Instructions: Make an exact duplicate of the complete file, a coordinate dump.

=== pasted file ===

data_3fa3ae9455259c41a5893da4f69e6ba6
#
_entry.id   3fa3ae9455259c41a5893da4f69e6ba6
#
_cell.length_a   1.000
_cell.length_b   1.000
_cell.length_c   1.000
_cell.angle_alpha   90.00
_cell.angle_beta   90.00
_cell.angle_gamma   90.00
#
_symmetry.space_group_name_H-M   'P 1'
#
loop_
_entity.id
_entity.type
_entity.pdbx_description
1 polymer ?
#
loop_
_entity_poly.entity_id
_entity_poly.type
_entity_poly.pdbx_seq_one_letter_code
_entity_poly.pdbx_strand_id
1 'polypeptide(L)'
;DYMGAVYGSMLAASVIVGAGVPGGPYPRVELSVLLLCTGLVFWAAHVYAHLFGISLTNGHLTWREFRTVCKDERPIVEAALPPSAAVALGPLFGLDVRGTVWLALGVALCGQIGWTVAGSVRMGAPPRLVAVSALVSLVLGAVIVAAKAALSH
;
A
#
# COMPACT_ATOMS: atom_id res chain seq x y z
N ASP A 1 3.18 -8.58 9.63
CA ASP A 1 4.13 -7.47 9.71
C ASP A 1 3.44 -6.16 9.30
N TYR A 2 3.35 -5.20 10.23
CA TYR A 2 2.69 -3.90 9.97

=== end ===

data_3fa3ae9455259c41a5893da4f69e6ba6
#
_entry.id   3fa3ae9455259c41a5893da4f69e6ba6
#
_cell.length_a   1.000
_cell.length_b   1.000
_cell.length_c   1.000
_cell.angle_alpha   90.00
_cell.angle_beta   90.00
_cell.angle_gamma   90.00
#
_symmetry.space_group_name_H-M   'P 1'
#
loop_
_entity.id
_entity.type
_entity.pdbx_description
1 polymer ?
#
loop_
_entity_poly.entity_id
_entity_poly.type
_entity_poly.pdbx_seq_one_letter_code
_entity_poly.pdbx_strand_id
1 'polypeptide(L)'
;DYMGAVYGSMLAASVIVGAGVPGGPYPRVELSVLLLCTGLVFWAAHVYAHLFGISLTNGHLTWREFRTVCKDERPIVEAALPPSAAVALGPLFGLDVRGTVWLALGVALCGQIGWTVAGSVRMGAPPRLVAVSALVSLVLGAVIVAAKAALSH
;
A
#
# COMPACT_ATOMS: atom_id res chain seq x y z
N ASP A 1 3.18 -8.58 9.63
CA ASP A 1 4.13 -7.47 9.71
C ASP A 1 3.44 -6.16 9.30
N TYR A 2 3.35 -5.20 10.23
CA TYR A 2 2.69 -3.90 9.97